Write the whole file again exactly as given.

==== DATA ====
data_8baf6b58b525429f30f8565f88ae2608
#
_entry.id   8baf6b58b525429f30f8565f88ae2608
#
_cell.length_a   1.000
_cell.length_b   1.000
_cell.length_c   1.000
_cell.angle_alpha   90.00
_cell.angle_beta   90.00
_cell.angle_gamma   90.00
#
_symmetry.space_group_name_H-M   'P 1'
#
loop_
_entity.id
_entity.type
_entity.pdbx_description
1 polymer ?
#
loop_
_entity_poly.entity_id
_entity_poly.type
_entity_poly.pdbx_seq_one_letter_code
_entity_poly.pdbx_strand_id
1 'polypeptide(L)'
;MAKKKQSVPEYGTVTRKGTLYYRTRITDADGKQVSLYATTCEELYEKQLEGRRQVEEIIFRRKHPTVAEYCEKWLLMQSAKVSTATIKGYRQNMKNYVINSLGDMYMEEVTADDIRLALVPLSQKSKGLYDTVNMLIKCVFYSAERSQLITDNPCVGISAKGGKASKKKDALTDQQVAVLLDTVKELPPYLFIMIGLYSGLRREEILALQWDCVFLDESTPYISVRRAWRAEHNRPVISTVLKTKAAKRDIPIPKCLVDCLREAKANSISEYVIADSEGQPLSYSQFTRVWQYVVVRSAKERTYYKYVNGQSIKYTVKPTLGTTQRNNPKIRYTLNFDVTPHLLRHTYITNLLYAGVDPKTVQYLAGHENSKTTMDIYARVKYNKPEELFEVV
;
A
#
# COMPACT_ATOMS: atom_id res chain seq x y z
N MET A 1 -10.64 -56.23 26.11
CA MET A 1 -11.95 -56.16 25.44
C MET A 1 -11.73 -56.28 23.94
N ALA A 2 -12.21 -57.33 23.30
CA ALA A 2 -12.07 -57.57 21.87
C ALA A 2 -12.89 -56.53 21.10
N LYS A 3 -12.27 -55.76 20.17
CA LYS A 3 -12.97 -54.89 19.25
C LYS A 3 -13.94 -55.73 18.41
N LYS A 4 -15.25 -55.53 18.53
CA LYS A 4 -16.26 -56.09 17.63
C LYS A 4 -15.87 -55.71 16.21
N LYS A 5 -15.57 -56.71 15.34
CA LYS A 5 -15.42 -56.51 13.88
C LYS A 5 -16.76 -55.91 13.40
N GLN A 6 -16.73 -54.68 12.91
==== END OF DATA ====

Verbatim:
data_8baf6b58b525429f30f8565f88ae2608
#
_entry.id   8baf6b58b525429f30f8565f88ae2608
#
_cell.length_a   1.000
_cell.length_b   1.000
_cell.length_c   1.000
_cell.angle_alpha   90.00
_cell.angle_beta   90.00
_cell.angle_gamma   90.00
#
_symmetry.space_group_name_H-M   'P 1'
#
loop_
_entity.id
_entity.type
_entity.pdbx_description
1 polymer ?
#
loop_
_entity_poly.entity_id
_entity_poly.type
_entity_poly.pdbx_seq_one_letter_code
_entity_poly.pdbx_strand_id
1 'polypeptide(L)'
;MAKKKQSVPEYGTVTRKGTLYYRTRITDADGKQVSLYATTCEELYEKQLEGRRQVEEIIFRRKHPTVAEYCEKWLLMQSAKVSTATIKGYRQNMKNYVINSLGDMYMEEVTADDIRLALVPLSQKSKGLYDTVNMLIKCVFYSAERSQLITDNPCVGISAKGGKASKKKDALTDQQVAVLLDTVKELPPYLFIMIGLYSGLRREEILALQWDCVFLDESTPYISVRRAWRAEHNRPVISTVLKTKAAKRDIPIPKCLVDCLREAKANSISEYVIADSEGQPLSYSQFTRVWQYVVVRSAKERTYYKYVNGQSIKYTVKPTLGTTQRNNPKIRYTLNFDVTPHLLRHTYITNLLYAGVDPKTVQYLAGHENSKTTMDIYARVKYNKPEELFEVV
;
A
#
# COMPACT_ATOMS: atom_id res chain seq x y z
N MET A 1 -10.64 -56.23 26.11
CA MET A 1 -11.95 -56.16 25.44
C MET A 1 -11.73 -56.28 23.94
N ALA A 2 -12.21 -57.33 23.30
CA ALA A 2 -12.07 -57.57 21.87
C ALA A 2 -12.89 -56.53 21.10
N LYS A 3 -12.27 -55.76 20.17
CA LYS A 3 -12.97 -54.89 19.25
C LYS A 3 -13.94 -55.73 18.41
N LYS A 4 -15.25 -55.53 18.53
CA LYS A 4 -16.26 -56.09 17.63
C LYS A 4 -15.87 -55.71 16.21
N LYS A 5 -15.57 -56.71 15.34
CA LYS A 5 -15.42 -56.51 13.88
C LYS A 5 -16.76 -55.91 13.40
N GLN A 6 -16.73 -54.68 12.91